COP26 Creates Some Progress, But Still More Action Needed
After two weeks of discussion, over 200 countries signed the Glasgow Climate Pact, marking the end of the COP26 UN Climate Change Conference and delivering some notable achievements.
For the first time, fossil fuels were named as a main driver of climate change and participants called for the phasedown of coal power. Some wished for stronger language around coal, calling for a complete phase-out, but it is clear that the era of coal is over.
Other highlights include more calls to provide climate financing to developing countries and a save the date for COP27 next year, where countries will reconvene around their emissions reduction goals.
Overall, COP26 made significant progress towards addressing climate change. But there is still much to be done to limit global warming to 1.5°C, and the private sector will play a major role in these efforts.
How should business leaders respond to COP26?
Leaders set the tone for their entire company and have a strong voice in whether or not a company takes measurable action against climate change. We know the time to act is now—we must take action on a global scale to stop further warming and reverse the damaging effects already seen.
Leveraging their exposure and influence, business leaders should take the following steps to ensure their companies join the fight against climate change.
Demonstrate thought leadership and develop your unique voice on climate issues.
Business leaders have a high-visibility platform to share information, encourage advocacy, and make change. For example, CEO activism is increasingly common, and research has shown that people want CEOs to take a public stance on social issues.
Demonstrate leadership by participating in industry-specific groups that bring companies together around climate action and share best practices that your company has developed.
Incorporate climate as a key element of your company’s business and policy strategy.
Climate change impacts everyone, and every company should have strategies in place to reduce its environmental footprint and mitigate potential climate risks. Business leaders should ensure their company is adequately prepared by setting a climate mission and embedding it throughout the company.
Champion a comprehensive materiality assessment to inform climate strategy.
Materiality assessments are crucial to understanding how climate change impacts a company’s value chain and operations. The assessment reveals potential risks by engaging key stakeholders, and findings can be used to inform mitigation tactics.
Ensure that your company has actionable and measurable goals.
Every company needs specific commitments and action steps to reduce its carbon emissions based on industry materiality. Commitments hold the company accountable and signal to stakeholders that climate action is a business priority.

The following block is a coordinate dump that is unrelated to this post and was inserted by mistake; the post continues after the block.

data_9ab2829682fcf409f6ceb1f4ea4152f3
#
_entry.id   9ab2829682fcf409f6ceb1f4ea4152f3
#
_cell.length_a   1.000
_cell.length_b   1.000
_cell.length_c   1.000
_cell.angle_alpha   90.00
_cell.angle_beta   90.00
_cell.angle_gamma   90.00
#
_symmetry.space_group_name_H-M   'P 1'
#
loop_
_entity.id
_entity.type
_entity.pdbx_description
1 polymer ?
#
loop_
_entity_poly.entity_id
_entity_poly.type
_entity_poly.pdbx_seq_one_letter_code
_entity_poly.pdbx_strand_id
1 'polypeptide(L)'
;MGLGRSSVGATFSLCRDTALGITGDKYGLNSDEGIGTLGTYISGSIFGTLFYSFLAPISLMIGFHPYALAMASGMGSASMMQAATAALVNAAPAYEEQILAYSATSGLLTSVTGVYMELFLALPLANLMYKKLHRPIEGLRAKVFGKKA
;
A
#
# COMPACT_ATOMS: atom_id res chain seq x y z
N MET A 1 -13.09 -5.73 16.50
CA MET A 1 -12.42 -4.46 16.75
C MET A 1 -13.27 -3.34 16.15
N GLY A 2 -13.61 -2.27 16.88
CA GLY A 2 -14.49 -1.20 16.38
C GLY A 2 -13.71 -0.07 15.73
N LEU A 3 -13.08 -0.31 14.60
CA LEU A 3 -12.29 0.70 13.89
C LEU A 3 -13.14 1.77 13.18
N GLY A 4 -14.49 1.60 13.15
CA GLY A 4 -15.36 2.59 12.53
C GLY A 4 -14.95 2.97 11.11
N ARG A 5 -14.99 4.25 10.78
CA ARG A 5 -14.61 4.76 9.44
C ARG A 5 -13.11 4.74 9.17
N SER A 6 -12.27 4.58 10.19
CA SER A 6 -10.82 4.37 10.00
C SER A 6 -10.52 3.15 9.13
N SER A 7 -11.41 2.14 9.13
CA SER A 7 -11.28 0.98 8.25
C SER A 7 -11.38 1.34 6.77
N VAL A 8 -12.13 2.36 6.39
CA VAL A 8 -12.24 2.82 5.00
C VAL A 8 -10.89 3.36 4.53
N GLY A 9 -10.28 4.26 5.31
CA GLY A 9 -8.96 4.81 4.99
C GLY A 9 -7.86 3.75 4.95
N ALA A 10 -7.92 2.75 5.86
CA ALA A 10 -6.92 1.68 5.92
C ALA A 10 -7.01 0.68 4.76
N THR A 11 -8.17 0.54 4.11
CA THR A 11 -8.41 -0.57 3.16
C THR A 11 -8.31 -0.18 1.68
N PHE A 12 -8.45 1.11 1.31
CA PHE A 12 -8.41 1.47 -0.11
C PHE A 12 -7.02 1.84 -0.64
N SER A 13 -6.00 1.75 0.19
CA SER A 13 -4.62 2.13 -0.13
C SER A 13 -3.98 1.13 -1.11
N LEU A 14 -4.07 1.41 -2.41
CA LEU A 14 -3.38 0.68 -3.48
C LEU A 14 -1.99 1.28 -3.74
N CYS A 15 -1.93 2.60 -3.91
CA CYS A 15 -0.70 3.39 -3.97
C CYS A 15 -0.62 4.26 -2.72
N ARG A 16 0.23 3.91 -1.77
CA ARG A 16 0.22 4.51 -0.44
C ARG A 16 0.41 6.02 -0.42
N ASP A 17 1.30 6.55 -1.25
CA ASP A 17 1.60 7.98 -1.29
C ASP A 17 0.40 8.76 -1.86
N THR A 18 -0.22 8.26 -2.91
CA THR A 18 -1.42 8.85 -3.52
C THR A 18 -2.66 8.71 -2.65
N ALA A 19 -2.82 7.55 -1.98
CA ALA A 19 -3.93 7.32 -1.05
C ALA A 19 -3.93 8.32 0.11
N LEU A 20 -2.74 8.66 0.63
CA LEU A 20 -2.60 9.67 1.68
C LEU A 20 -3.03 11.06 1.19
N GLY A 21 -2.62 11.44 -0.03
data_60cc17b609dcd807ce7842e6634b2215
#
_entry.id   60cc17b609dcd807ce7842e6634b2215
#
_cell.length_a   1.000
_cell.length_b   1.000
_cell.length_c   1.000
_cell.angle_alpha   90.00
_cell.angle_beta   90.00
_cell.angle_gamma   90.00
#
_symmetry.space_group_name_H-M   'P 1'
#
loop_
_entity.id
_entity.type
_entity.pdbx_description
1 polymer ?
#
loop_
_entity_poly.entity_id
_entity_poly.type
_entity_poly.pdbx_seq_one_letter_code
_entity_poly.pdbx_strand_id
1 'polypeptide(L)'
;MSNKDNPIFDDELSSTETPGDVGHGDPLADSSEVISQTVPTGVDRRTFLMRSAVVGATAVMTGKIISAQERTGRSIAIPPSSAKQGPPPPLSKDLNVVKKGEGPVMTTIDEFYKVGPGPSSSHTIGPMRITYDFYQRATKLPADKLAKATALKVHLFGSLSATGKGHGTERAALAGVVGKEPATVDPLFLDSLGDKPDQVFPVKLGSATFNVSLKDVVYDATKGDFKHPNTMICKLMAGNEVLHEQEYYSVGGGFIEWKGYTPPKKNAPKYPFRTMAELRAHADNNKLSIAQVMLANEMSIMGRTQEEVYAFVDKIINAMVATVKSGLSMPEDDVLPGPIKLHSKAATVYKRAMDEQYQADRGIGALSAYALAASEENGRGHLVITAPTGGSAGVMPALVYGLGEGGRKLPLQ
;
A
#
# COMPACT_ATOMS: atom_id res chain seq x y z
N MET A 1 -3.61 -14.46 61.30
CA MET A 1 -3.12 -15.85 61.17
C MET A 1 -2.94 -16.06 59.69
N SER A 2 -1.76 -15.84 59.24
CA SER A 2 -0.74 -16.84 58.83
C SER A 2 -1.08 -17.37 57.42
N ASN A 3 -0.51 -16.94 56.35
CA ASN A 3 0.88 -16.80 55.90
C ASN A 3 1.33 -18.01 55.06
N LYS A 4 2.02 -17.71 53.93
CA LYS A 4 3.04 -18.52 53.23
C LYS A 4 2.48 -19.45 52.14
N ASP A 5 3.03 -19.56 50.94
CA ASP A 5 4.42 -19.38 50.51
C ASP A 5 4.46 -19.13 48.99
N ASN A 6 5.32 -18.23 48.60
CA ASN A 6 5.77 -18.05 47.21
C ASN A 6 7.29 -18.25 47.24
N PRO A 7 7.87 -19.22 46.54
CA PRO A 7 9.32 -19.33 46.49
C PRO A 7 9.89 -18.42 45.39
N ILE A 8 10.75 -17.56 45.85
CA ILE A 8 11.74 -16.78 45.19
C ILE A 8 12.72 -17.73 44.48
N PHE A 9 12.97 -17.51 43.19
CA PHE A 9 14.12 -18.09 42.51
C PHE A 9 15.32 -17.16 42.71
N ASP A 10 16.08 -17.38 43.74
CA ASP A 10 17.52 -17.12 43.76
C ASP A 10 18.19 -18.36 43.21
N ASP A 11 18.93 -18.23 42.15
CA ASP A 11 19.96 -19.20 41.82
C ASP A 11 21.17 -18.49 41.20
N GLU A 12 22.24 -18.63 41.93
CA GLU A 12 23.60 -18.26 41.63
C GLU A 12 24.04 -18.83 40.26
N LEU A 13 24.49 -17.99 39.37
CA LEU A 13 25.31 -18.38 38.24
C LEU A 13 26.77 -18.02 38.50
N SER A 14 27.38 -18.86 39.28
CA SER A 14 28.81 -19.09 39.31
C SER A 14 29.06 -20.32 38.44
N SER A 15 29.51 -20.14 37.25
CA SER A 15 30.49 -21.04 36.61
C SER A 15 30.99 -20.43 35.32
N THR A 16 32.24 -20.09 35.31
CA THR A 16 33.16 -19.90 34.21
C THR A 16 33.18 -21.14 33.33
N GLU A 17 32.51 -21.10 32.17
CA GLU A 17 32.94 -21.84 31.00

To support progress, companies also need science-based targets that are aligned with global goals to limit warming to 1.5°C by 2030. There are many resources available to help companies develop these targets, such as the Science-Based Targets Initiative (SBTi).
Demand robust public disclosure on environmental data and climate action.
If your company makes promises, reporting on progress is imperative. Companies should disclose their environmental impact data, as well as progress made toward net-zero goals. There are many different frameworks to consider, such as the Task Force on Climate-Related Financial Disclosures (TCFD).
Call on suppliers to adopt similar environmental sustainability practices.
Supply chains contribute significant carbon emissions to a company’s overall environmental footprint. Business leaders can help reduce that impact by using their influence to encourage suppliers to make commitments to reduce their greenhouse gas emissions.
Sustainability requirements can be included in a company’s supplier code of conduct to ensure they are doing business with suppliers who have similar climate goals.
Empathetic leadership in climate action—the way forward
The climate crisis will be a defining struggle over the next decades and it requires business leaders to step up and lead with empathy—a core tenet of responsible leadership.
Empathetic leadership means:
- Having a plan in place to support employees and their families who may be negatively impacted by climate destruction.
- Acknowledging and talking about climate anxiety within your company and incorporating concerns into strategy conversations.
- Ensuring that all stakeholders—investors, employees, local communities—are adequately prepared for the future of climate change and how it may impact them.
- Embracing the role that your company has to play in the fight against climate change and taking action to do your part.
COP26 is an opportunity for business leaders to reflect, strategize, and take action. The corporate sector made numerous pledges to address the climate crisis, including a commitment from leading automakers to only sell zero emission vehicles by 2035 and $100 trillion in climate financing from over 450 banks and asset managers by 2050. Now is not the time for empty promises. Regardless of size or industry, every company has the potential to make a positive impact in the journey to net-zero.
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